US Senate backs missile sale to Saudi Arabia


Staff member
US Senate backs missile sale to Saudi Arabia
Senate votes 62 to 25 against resolution that would have prohibited sale of 280 advanced air-to-air missiles to Saudi Arabia.
Elad Benari

The US Senate on Tuesday rejected a resolution that would have prohibited the proposed sale of 280 advanced medium range air-to-air missiles to Saudi Arabia, Reuters reported. The vote was 62 to 25 against the resolution, which was introduced by Republicans Rand Paul and Mike Lee, as well as Bernie Sanders, who caucuses with Democrats. Before the vote, the White House said it strongly opposes the resolution.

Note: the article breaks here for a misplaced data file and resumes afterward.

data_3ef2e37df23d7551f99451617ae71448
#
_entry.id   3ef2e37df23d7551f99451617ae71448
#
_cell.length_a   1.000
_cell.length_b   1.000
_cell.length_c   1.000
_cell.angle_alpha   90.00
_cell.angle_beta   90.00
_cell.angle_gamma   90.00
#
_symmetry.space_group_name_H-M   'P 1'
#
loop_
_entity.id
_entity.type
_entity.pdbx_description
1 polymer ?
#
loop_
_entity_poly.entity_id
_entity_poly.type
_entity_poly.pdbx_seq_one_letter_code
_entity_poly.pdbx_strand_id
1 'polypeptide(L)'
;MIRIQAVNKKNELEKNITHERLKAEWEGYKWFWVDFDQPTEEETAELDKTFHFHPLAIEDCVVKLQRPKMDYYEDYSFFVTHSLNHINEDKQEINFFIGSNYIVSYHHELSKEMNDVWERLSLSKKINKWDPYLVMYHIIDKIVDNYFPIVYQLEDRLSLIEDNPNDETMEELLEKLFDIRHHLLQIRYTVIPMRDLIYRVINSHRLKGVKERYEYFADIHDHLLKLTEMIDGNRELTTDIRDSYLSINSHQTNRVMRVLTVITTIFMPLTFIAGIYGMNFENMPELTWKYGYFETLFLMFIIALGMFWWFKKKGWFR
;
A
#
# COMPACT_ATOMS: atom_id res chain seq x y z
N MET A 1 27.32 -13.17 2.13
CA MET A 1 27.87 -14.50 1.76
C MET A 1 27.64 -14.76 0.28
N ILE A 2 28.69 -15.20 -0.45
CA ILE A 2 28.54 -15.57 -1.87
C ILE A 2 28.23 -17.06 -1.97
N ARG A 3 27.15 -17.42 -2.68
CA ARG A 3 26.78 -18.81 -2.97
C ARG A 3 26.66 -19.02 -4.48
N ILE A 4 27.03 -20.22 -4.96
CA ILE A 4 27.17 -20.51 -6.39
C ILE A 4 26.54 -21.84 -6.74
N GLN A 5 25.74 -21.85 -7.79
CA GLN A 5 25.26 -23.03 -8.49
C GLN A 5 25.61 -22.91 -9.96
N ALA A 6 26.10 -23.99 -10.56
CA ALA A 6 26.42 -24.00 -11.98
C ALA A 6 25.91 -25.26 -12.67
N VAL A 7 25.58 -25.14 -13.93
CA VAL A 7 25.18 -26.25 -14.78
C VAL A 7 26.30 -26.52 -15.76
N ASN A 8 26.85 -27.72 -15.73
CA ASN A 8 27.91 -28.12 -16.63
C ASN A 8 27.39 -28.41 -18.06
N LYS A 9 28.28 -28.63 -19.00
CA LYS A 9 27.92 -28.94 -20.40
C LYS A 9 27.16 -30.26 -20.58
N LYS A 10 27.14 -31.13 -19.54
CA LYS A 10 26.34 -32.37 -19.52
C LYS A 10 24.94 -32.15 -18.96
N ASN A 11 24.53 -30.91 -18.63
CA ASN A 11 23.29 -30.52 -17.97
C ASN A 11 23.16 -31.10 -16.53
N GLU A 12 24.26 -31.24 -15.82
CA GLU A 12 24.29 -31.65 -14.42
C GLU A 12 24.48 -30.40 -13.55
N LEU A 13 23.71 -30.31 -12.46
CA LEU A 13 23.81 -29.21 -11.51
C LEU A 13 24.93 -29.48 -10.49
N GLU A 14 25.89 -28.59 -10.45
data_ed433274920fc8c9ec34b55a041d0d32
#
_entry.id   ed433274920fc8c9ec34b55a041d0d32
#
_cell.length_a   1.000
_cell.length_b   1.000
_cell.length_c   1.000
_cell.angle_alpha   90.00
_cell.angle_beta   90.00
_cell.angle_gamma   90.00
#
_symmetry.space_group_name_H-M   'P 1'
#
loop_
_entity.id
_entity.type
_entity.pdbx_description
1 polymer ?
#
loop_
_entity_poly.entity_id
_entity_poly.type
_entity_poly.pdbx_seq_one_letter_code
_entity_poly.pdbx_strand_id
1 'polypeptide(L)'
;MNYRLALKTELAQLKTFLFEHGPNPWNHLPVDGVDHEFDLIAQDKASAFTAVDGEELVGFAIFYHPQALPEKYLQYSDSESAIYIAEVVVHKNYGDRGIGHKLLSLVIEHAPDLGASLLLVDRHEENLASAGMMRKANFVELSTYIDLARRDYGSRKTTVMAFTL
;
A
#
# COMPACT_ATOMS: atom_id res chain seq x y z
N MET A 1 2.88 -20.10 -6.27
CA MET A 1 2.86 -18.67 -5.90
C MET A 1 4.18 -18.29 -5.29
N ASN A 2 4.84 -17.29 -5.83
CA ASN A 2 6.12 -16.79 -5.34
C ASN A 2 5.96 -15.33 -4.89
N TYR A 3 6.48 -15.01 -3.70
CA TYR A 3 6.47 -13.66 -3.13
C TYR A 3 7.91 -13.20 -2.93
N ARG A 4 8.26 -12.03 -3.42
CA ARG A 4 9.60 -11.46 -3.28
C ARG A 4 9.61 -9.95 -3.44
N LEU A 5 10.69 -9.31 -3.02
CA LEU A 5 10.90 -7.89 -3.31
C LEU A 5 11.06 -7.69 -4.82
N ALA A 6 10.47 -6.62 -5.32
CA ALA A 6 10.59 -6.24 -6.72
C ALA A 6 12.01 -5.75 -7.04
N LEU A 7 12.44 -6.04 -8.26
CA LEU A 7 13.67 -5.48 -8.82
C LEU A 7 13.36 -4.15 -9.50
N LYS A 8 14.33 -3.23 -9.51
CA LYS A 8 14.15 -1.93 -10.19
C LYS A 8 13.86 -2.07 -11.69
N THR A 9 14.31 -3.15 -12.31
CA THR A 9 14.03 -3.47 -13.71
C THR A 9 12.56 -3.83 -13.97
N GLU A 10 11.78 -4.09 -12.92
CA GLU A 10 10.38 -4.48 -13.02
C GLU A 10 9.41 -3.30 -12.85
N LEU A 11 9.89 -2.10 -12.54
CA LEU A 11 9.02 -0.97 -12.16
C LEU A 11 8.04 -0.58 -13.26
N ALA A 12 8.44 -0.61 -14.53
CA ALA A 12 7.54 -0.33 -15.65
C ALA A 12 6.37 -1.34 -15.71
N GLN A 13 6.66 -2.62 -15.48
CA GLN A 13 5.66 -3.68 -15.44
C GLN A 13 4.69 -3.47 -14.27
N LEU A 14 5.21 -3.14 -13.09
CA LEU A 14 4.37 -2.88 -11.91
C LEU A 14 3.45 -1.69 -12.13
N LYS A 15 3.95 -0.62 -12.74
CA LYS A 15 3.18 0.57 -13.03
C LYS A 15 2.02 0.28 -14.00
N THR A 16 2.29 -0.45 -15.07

Passage of the Senate resolution "would undermine the president's commitment to aid in our partner's defenses at a time of increased missile and drone attacks against civilians in Saudi Arabia," the White House Office of Management of Budget said in a statement.

The US State Department last month approved the sale of the 280 air-to-air missiles valued at up to $650 million, its first major arms sale to the Kingdom of Saudi Arabia under President Joe Biden. The package would include 280 AIM-120C-7/C-8 Advanced Medium Range Air-to-Air Missiles (AMRAAM), 596 LAU-128 Missile Rail Launchers (MRL) along with containers and support equipment, spare parts, U.S. Government and contractor engineering and technical support.